Europe's top court upholds Belgian full-face veil ban

The European Court of Human Rights has upheld a Belgian ban on the public wearing of the full-face veil. The case was brought to the court by two Muslim women who said the ban violated their rights.

The European Court of Human Rights (ECHR) ruled unanimously on Tuesday that Belgium's ban on the wearing of the full-face veil did not violate rights standards.

The court ruled that the ban sought to ensure the conditions of "living together" and the "protection of the rights and freedoms of others." It also found the measure was "necessary in a democratic society."

Belgium implemented a ban on clothing totally or partially covering the face in June 2011. Violators can face fines and, in the case of repeat offenders, imprisonment.

Read more: Germany bans face veils for civil servants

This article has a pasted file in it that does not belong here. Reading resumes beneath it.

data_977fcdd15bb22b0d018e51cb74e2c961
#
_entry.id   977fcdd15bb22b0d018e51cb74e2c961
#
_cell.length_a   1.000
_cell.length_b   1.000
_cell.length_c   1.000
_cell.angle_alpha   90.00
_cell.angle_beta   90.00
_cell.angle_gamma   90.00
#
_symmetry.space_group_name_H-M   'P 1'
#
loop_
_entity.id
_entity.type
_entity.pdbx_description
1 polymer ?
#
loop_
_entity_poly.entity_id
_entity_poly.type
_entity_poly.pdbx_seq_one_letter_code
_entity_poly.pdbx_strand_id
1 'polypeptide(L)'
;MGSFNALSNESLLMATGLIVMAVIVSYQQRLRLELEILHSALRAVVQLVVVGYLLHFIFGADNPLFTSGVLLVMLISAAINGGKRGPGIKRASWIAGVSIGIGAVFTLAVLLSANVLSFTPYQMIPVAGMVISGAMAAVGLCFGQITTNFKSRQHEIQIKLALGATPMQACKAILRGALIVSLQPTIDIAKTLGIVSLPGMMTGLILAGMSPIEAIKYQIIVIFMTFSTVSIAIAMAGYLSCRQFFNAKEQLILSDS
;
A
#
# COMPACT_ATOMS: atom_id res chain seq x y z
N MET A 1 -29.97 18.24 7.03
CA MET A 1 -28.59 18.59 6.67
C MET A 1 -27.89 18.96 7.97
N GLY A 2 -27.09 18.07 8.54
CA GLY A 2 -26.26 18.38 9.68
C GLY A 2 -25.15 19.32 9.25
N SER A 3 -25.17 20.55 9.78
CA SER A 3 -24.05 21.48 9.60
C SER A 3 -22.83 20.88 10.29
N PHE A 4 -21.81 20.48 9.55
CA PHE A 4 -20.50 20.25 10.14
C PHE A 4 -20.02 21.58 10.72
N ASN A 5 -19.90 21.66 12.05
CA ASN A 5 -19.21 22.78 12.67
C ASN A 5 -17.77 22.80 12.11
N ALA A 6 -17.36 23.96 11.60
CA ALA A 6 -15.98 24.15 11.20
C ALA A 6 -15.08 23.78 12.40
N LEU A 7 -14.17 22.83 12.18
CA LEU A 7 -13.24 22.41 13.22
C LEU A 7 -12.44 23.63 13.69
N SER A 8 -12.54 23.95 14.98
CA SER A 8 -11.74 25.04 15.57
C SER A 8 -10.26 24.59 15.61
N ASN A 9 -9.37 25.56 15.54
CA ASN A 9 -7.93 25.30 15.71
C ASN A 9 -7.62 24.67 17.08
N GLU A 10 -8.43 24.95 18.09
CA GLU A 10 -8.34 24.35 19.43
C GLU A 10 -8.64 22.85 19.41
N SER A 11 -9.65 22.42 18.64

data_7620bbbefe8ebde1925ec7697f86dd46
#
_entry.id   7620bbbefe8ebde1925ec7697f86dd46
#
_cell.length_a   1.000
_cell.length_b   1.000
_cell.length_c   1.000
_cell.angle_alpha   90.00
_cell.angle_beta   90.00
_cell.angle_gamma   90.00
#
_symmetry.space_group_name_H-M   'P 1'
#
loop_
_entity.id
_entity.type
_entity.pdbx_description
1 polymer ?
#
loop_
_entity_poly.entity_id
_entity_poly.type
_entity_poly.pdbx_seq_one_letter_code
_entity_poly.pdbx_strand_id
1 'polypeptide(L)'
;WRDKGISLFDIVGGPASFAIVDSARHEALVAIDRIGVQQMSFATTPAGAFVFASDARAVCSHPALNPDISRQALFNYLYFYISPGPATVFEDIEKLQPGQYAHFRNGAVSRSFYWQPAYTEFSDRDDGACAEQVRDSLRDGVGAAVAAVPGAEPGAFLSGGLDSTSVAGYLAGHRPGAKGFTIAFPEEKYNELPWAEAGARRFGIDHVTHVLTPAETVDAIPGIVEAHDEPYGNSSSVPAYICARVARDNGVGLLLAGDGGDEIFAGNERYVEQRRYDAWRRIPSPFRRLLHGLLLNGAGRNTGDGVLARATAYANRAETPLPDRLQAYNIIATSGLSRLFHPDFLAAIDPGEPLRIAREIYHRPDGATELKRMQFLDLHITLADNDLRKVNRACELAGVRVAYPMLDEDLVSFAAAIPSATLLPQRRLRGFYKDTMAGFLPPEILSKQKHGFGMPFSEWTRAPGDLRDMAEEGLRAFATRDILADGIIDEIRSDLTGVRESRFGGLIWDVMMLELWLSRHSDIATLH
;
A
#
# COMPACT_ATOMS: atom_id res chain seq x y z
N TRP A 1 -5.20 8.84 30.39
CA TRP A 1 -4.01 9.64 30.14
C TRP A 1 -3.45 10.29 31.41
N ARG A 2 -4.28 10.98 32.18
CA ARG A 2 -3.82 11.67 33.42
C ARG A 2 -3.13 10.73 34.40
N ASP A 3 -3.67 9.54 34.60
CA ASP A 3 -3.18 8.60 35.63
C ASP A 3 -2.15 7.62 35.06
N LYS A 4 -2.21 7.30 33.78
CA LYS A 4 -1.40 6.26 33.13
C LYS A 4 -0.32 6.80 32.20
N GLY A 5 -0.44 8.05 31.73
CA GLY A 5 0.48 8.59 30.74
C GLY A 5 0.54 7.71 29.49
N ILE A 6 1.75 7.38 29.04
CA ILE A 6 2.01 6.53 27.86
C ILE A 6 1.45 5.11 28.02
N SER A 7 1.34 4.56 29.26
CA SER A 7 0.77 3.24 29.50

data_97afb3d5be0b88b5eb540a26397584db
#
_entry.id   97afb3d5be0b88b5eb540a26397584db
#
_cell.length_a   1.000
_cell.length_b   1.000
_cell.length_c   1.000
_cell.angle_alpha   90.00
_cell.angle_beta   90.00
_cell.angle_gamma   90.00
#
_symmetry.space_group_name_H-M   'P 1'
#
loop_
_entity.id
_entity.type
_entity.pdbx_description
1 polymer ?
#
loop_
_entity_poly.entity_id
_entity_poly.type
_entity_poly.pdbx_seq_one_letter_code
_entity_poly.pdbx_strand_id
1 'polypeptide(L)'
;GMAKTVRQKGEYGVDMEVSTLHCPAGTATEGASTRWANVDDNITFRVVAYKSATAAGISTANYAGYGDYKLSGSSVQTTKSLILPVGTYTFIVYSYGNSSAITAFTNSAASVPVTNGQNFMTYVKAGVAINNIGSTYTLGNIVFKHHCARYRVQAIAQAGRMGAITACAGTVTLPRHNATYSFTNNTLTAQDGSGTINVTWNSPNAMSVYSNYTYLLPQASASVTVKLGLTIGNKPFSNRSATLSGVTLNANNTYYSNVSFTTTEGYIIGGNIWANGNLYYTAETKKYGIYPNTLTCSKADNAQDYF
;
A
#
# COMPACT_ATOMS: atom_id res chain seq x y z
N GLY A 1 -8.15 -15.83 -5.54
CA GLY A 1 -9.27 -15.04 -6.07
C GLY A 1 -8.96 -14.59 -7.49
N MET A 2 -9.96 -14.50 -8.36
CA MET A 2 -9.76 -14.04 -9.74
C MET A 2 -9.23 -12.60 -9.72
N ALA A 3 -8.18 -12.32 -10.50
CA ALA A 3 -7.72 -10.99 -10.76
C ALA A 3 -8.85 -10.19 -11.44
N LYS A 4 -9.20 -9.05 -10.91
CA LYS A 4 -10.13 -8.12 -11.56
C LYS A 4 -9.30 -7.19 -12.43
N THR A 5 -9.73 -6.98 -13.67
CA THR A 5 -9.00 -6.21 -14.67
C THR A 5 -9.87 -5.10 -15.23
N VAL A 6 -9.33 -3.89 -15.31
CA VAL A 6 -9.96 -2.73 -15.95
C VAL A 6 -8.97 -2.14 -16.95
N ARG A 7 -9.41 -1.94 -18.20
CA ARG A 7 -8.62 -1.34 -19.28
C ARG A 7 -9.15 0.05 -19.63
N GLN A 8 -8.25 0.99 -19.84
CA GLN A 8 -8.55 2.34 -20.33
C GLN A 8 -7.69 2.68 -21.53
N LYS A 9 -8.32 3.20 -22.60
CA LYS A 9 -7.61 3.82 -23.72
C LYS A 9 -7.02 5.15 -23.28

A Belgian national and a Moroccan national challenged the ban in 2013, arguing that among other things it was discriminatory and violated their rights to freedom of religion and expression.

France in 2011 also banned the wearing of the niqab in public places. In making its decision, the ECHR relied on an earlier 2014 ruling that upheld the French ban.

Read more: Dutch lawmakers endorse limited burqa ban

The court found among other things Belgium "had sought to respond to a practice that it considered incompatible, in Belgian society, with social communication and more generally the establishment of human relations, which were indispensible for life in society."

It also said that the Belgian state had the right to protect interactions between individuals to ensure a functioning democratic society. "The question of whether the full-face veil was to be accepted in the Belgian public sphere was a thus a choice of society," the court said, noting that there was much debate in society and parliament before the ban went into effect.


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